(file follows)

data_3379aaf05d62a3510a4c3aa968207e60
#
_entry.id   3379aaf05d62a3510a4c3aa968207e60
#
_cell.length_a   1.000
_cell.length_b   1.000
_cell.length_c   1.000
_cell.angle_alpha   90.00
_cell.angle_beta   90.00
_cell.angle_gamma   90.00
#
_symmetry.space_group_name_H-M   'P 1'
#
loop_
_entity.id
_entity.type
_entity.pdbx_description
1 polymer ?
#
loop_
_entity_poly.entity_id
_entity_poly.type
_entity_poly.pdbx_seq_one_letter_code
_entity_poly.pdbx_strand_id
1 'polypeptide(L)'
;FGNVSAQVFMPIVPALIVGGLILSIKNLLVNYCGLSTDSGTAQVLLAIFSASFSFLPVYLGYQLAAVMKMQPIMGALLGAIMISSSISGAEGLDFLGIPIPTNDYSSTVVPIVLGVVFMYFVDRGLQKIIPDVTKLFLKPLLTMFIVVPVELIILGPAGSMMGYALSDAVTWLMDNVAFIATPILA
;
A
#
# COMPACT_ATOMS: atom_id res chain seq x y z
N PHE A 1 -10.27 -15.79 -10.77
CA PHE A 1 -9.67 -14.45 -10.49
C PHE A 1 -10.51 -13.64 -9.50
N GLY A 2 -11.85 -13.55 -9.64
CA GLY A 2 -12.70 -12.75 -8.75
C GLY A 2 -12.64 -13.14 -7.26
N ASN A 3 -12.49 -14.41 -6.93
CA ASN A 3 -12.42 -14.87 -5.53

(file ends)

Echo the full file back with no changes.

data_3379aaf05d62a3510a4c3aa968207e60
#
_entry.id   3379aaf05d62a3510a4c3aa968207e60
#
_cell.length_a   1.000
_cell.length_b   1.000
_cell.length_c   1.000
_cell.angle_alpha   90.00
_cell.angle_beta   90.00
_cell.angle_gamma   90.00
#
_symmetry.space_group_name_H-M   'P 1'
#
loop_
_entity.id
_entity.type
_entity.pdbx_description
1 polymer ?
#
loop_
_entity_poly.entity_id
_entity_poly.type
_entity_poly.pdbx_seq_one_letter_code
_entity_poly.pdbx_strand_id
1 'polypeptide(L)'
;FGNVSAQVFMPIVPALIVGGLILSIKNLLVNYCGLSTDSGTAQVLLAIFSASFSFLPVYLGYQLAAVMKMQPIMGALLGAIMISSSISGAEGLDFLGIPIPTNDYSSTVVPIVLGVVFMYFVDRGLQKIIPDVTKLFLKPLLTMFIVVPVELIILGPAGSMMGYALSDAVTWLMDNVAFIATPILA
;
A
#
# COMPACT_ATOMS: atom_id res chain seq x y z
N PHE A 1 -10.27 -15.79 -10.77
CA PHE A 1 -9.67 -14.45 -10.49
C PHE A 1 -10.51 -13.64 -9.50
N GLY A 2 -11.85 -13.55 -9.64
CA GLY A 2 -12.70 -12.75 -8.75
C GLY A 2 -12.64 -13.14 -7.26
N ASN A 3 -12.49 -14.41 -6.93
CA ASN A 3 -12.42 -14.87 -5.53